Supreme Court’s 1963 school-prayer decision didn’t ban school prayer

Sunday, June 8, 2003

Forty years may have passed, but most Americans (of a certain age) recall the day when the U.S. Supreme Court handed down one of the most vilified, controversial and widely misunderstood decisions in American history.

Abington Township School District v. Schempp — decided on June 17, 1963 — was the second so-called “school prayer” decision (the first came a year earlier in Engel v. Vitale). But it was the most far-reaching — prohibiting school officials from organizing or leading prayers and devotional Bible reading in public schools.

Since few Americans actually read the decision, a succession of opportunistic politicians and religious leaders have spent the last four decades stirring up popular opinion against the Supreme Court for “kicking God out of the schools.”

But that’s not what the Court said — or intended. We’ve spent 40 years shouting past one another using bumper-sticker slogans that have little to do with the core constitutional issues addressed in Schempp.

Let’s use this anniversary to set the record straight. No Supreme Court ruling has ever banned prayer or the Bible from public schools. As legal guidelines issued in both the Clinton and Bush administrations make clear, students have a First Amendment right to pray alone or in groups, bring their scriptures to school, share their beliefs with classmates, form religious clubs in secondary schools and in other ways express their faith during the school day — as long as they don’t disrupt the school or interfere with the rights of others.

True, the Schempp decision requires that teachers and administrators neither promote nor denigrate religion — a commitment to state neutrality that protects the religious freedom of students of all faiths and no faith. But by “neutrality” the Court does not mean ignoring religion. If students are to be properly educated, teaching about religion has a place in the public school curriculum. As Justice Tom Clark explained in Schempp:

“It might well be said that one’s education is not complete without a study of comparative religion or the history of religion and its relationship to the advancement of civilization … . Nothing we have said here indicates that such study of the Bible or of religion, when presented objectively as part of a secular program of education, may not be effected consistently with the First Amendment.”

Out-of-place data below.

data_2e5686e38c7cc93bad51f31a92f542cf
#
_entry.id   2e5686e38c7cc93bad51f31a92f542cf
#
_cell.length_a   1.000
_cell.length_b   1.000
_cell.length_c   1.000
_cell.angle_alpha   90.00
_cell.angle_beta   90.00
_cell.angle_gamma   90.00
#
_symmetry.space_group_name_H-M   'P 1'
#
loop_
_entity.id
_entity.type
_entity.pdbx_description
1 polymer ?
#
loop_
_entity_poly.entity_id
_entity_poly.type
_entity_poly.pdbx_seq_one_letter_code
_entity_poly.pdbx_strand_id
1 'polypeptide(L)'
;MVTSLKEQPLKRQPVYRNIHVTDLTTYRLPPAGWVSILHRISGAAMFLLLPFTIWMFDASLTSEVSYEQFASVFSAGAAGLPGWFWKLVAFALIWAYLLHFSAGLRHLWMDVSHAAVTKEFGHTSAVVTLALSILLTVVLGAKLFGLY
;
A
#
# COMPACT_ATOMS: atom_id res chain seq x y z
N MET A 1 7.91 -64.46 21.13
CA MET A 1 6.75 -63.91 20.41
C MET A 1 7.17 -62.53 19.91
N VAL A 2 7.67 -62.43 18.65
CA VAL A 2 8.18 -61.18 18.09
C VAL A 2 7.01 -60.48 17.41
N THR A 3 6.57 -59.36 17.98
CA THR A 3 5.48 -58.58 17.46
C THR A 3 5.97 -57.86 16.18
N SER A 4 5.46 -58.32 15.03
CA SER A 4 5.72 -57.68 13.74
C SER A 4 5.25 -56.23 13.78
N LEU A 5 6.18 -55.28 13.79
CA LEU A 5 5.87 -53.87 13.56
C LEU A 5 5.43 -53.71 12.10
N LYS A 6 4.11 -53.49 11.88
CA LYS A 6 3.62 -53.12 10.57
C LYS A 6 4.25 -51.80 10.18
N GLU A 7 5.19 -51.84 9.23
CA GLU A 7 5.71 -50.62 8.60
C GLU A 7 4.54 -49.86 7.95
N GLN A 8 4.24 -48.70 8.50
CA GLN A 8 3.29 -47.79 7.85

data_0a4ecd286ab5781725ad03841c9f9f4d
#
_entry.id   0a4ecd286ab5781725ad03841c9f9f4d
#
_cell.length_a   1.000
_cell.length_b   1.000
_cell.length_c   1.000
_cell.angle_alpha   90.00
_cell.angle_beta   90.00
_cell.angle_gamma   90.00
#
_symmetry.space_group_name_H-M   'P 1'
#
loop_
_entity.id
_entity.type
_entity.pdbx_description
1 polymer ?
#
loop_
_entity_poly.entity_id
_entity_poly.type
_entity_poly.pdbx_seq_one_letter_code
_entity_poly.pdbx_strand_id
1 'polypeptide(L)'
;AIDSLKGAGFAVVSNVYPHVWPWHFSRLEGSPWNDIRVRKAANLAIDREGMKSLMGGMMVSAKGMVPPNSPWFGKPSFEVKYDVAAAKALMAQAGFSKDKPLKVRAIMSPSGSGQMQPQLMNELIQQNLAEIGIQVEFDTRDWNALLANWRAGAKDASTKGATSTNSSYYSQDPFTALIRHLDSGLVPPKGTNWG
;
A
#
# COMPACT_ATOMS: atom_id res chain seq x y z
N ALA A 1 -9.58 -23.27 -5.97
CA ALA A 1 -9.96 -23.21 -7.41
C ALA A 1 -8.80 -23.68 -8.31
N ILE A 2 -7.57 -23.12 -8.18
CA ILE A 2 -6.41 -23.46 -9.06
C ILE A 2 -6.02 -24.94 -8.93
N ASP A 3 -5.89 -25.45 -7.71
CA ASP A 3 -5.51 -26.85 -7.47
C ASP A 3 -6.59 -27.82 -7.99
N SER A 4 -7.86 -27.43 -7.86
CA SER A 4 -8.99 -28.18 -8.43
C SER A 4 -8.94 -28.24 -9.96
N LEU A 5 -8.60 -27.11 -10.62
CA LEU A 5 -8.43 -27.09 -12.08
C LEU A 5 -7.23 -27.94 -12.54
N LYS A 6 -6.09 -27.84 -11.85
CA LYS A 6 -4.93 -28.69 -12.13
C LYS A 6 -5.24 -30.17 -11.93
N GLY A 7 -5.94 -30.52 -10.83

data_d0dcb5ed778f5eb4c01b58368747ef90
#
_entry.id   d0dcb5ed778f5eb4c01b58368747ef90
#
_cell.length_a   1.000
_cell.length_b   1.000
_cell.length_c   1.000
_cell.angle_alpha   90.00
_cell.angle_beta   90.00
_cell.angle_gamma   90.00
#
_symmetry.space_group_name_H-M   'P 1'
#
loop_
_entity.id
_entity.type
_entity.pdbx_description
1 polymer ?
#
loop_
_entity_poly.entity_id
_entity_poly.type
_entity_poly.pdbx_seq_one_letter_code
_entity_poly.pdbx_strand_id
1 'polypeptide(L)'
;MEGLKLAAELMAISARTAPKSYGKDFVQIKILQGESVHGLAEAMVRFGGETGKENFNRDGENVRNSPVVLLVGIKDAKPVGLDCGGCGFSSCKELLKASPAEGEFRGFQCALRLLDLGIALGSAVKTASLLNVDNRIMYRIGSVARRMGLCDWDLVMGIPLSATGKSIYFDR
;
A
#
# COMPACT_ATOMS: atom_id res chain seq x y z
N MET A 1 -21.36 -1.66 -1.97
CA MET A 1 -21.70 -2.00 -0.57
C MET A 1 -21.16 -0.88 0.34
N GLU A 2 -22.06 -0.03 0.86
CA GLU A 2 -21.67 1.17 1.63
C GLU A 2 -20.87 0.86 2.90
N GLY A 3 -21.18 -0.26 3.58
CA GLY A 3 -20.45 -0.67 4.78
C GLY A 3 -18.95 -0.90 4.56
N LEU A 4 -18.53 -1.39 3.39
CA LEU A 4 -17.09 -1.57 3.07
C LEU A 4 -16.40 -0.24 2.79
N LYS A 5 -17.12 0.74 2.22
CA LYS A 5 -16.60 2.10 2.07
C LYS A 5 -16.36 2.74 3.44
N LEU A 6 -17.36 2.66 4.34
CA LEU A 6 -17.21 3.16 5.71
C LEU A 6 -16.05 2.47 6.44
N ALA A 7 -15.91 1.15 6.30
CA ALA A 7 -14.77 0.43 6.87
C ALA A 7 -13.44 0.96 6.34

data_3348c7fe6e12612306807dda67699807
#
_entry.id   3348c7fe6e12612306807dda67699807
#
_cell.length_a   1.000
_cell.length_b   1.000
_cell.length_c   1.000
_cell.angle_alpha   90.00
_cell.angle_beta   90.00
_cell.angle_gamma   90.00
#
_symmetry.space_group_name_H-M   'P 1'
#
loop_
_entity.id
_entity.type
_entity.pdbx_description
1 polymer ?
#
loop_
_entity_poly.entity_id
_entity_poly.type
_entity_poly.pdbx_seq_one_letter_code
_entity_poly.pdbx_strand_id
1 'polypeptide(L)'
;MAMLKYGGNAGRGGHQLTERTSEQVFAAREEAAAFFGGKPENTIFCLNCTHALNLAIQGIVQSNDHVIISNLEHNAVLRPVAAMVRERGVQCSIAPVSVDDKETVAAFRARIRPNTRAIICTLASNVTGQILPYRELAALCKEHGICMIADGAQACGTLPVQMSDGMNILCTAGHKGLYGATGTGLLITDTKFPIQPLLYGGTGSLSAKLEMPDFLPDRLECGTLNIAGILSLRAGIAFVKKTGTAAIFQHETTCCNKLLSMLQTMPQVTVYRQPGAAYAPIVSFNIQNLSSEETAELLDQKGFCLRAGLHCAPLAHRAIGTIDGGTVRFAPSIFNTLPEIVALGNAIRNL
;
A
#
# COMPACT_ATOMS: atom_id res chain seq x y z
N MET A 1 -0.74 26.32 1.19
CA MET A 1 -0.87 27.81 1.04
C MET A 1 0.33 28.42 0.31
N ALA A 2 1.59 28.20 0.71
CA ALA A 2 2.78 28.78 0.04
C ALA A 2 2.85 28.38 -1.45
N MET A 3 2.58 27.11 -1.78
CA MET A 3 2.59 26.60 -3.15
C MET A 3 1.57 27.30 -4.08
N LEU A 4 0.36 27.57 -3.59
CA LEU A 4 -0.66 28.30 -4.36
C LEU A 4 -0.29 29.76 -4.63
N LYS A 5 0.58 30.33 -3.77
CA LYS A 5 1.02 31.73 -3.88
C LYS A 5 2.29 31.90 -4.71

In the wake of the Engel and Schempp decisions, Americans were so preoccupied with fighting over “prayer in schools” that most people ignored what the Court was trying to say about the proper role for religion in public schools.

The so-called school-prayer debate misses the real issue in education. After all, what has the most lasting impact on students? A 60-second devotional exercise imposed by the state each morning, or the content of the curriculum taught every day for 12 years?

Forty years after Schempp the shouting match over “school prayer” still grabs the headlines. But fortunately many public schools are finally going beyond this conflict — beyond the false choice of either imposing religion or ignoring it entirely.

Over the past decade, a new consensus has emerged among many educational and religious groups about the importance of including study about religion in the public school curriculum. This agreement has translated into better treatment of religion in textbooks, more encouragement to teach about religion in recent social studies standards and a growing number of educational opportunities for teachers in the study of religion.

Nevertheless, if public schools are going to take study of religion seriously, they have a long way to go. Textbooks “mention” religion more — but fail to treat religion with much depth. Standards include religion — but are flawed and uneven in how the major faiths are discussed. Most teachers are willing to include more study of religion — but schools of education rarely prepare teachers to do so.

A workshop last month for Utah teachers illustrates both the opportunity of the new consensus on the need to teach more about religion and the challenge of getting it done in the classroom.

A wide range of speakers — representing Roman Catholic, Humanist, Muslim, Jewish, Mormon and other perspectives — all agreed on the need to tackle teaching about religion in the public schools (as long as it’s done well). But during the break, a teacher took me aside to complain about lack of support in her district. “We have a clear policy on the need to teach about religion,” she said, “but my principal warns me to stay away from the subject because it’s too controversial.”

Can we move beyond this controversy and at long last find the proper role for religion in our public schools? Yes. But it will take work — and it won’t be easy.

It may be 40-year old advice, but the Supreme Court’s decision in Schempp — properly understood and applied — still charts the right course for the future of public education: Protect the religious-liberty rights of all students and ensure that the curriculum includes study about religion as an important part of a good education.

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